The advantages for managing the sensors and video streams using an Edge computing plus cloud model include:

  • Much lower bandwidth requirements
  • Significantly lower overall costs
  • Greater availability from local automation and local autonomy
  • Better advanced real-time functionality from integration of local sensors
  • Easier to communicated to multiple clouds (e.g., comparison of faces using a different SaaS cloud(s))
  • Ability to use a lower-cost consumer commodity ecosystem with sensors based on current consumer mobile management of sensors
  • Earlier adoption of new sensors from the consumer mobile commodity ecosystem
  • Earlier adoption of new sensors with much higher data rates
  • Less complex and real-time local management of sensors (resetting, managing drift, etc.)
  • Less complex ability to test and manage local sensors
  • Higher M2M functionality based on lower latencies

The bottom line is that the cloud-only approach is likely to allow faster initial deployment with initial deployments of sensors with limited data rates. However, this approach would require a complete replacement of most of the cloud-only application programming by a cloud service that supports Edge computing.

Conclusions

Wikibon concludes that the Internet of Things will develop with an Edge + cloud computing architecture for the vast majority of sensor implementations. The local Edge computing will almost always include a time-series database to assist in data reduction and local and cloud processing. The majority of the IoT processing will be machine to machine (M2M), without the slow end-user response times present in most client/server systems. M2M interaction will demand very low response times from all the compute system elements, which will not be possible over long distances.

Wikibon believes that AWS  is philosophically opposed to Edge computing, but will  eventually support Edge models. Wikibon believes that other cloud services (Microsoft Azure, Google, Apple, General Electric and many others) are likely to provide superior Edge computing + cloud solutions initially.

Wikibon believes that Edge computing will be a converged software-led model. There are two distinct types of solution in this space:

  1. Edge systems based on Intel processors and and a new sensor ecosystem.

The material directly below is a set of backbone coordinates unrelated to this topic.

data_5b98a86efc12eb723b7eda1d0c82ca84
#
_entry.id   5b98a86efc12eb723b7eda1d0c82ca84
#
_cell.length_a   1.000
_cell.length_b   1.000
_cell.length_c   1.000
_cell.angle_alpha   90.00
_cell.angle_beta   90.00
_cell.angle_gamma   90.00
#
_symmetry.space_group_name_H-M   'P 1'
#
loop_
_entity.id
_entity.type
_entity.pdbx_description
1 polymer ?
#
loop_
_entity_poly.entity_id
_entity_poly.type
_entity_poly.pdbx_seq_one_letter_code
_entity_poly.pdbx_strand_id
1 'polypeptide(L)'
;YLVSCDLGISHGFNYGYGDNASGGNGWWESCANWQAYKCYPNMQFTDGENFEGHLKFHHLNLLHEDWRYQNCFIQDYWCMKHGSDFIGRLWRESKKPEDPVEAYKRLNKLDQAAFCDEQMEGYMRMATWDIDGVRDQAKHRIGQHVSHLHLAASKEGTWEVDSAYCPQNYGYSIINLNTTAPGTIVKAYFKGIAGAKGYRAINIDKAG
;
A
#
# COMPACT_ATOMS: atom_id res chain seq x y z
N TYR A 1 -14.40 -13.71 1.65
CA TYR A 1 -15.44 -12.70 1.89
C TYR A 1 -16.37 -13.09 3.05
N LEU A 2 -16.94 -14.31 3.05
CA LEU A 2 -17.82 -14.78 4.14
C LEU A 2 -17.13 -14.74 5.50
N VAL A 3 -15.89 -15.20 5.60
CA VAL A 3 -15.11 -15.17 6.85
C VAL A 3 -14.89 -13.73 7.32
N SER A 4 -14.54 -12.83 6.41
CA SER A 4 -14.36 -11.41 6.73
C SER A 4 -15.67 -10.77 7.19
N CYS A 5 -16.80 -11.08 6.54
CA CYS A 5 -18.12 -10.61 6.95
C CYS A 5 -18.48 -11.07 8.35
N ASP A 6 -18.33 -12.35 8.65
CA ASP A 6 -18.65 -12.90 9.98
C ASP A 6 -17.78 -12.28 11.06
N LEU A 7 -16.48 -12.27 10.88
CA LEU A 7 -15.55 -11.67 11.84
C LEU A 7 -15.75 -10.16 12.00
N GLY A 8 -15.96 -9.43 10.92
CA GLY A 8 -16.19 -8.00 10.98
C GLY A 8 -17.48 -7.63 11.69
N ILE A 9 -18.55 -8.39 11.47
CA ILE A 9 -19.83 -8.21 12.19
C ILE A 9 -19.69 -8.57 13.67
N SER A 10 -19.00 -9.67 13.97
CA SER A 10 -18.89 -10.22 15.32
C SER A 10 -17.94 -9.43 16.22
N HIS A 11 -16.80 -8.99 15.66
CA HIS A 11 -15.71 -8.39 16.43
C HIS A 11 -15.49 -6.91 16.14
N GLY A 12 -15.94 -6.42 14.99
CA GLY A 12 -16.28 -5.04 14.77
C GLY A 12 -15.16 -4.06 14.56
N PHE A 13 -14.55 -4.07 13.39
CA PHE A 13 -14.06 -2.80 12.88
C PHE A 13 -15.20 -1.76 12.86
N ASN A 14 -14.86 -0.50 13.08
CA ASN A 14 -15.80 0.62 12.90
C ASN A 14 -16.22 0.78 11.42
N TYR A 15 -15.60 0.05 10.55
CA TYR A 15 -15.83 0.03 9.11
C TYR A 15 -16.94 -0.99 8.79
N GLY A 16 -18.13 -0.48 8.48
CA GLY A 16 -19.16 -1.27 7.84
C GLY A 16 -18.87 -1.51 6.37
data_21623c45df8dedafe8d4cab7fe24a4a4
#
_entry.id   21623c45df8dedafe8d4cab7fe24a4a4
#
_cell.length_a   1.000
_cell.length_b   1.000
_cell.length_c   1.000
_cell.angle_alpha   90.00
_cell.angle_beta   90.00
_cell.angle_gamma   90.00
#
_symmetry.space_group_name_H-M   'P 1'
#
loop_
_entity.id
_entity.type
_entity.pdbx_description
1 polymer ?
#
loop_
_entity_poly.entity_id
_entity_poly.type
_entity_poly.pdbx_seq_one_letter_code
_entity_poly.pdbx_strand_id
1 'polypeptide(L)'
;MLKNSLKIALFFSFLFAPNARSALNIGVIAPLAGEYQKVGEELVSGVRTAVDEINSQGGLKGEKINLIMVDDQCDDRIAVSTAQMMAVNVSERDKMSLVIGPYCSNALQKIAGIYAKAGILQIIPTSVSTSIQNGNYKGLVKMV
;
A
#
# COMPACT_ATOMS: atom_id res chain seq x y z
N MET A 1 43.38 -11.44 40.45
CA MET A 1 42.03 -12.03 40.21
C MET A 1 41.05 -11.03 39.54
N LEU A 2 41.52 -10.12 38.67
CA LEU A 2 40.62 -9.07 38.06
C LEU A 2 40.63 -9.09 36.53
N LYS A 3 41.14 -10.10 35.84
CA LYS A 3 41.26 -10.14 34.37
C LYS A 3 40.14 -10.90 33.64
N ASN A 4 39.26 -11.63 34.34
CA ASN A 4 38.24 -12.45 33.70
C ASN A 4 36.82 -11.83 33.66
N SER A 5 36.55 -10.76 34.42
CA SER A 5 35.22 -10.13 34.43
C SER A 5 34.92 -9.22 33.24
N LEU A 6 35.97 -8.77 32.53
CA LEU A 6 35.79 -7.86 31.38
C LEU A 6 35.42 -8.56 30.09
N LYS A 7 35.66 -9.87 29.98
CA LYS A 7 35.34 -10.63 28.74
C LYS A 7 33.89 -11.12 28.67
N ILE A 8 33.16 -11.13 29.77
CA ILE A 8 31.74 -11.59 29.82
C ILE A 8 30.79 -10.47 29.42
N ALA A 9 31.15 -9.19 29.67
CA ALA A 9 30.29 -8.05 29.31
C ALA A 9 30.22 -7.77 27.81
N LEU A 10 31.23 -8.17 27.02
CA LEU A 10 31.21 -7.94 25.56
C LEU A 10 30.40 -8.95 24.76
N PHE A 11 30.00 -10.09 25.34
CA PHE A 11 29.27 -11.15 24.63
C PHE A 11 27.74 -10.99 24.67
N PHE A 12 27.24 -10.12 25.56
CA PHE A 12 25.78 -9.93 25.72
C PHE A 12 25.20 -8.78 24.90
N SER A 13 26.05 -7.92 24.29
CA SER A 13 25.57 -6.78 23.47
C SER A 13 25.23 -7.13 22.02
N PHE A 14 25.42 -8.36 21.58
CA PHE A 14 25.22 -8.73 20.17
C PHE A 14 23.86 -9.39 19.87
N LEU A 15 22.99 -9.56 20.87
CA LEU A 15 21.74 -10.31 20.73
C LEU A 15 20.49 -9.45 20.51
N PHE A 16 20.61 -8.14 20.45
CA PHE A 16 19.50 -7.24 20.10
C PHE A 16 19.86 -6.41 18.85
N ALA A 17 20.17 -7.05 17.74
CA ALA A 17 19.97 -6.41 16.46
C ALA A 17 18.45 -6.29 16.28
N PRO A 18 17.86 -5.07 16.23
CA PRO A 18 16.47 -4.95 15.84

2. Edge systems based on ARM processors, utilizing the existing mobile sensor ecosystem. Major potential suppliers are Android systems from Google and Samsung, and iOS systems from Apple.

It is unclear which model will dominate. There is certainly room for each solution type to be dominant in different segments of the market, with (say) ARM being dominant in consumer “set-top box” type home systems and (say) Intel being dominant in industrial sites. Wikibon believes there will be very fast reduction in the cost of Edge compute systems, with set-box type home systems coming in at well below $1,000 in the near future.

Wikibon believes that projections based on all sensor traffic going over the internet are unlikely to happen in the long run. The impact of Edge IoT computing is very likely to significantly reduce the amount of internet traffic required.

Wikibon believes there is enormous potential for higher level analytics and automation to be processed in the cloud, with the ability to analyze and optimize IoT inputs from many different sources.

Action Item:

As a result of this research and other work, Wikibon believes IoT systems will be safer, more reliable, lower cost and more functional using an Edge computing plus Cloud (private or public) approach. Wikibon advises all senior management responsible for IoT implementations to assume that an Edge plus cloud architecture will be required, and to ensure that IoT RFPs mandate vendors to provide a robust Edge/Cloud architecture for private and public clouds. 

Footnotes:

Figure 4 shows a break-even of 60% data reduction when the distance between the Edge and datacenter is 100 miles distance. The normal reduction achievable with Edge computing is 95% to 99% or higher (20:1, 100:1 or higher).

Figure 3: Total Cost of Remote IoT Processing a a Function of Data Reduction at the Edge Source: © Wikibon IoT Project. Reference Models AWS IoT Service & Pivot3 Server SAN. One assumption is a distance of 100 miles between the Edge computing and the Datacenter. See Table 1 for additional Detailed Assumptions & Calculations.
Figure 3: Total Cost of Remote IoT Processing a a Function of Data Reduction at the Edge
Source: © Wikibon IoT Project. Reference Models AWS IoT Service & Pivot3 Server SAN. One assumption is a distance of 100 miles between the Edge computing and the Datacenter. See Table 1 for additional Detailed Assumptions & Calculations.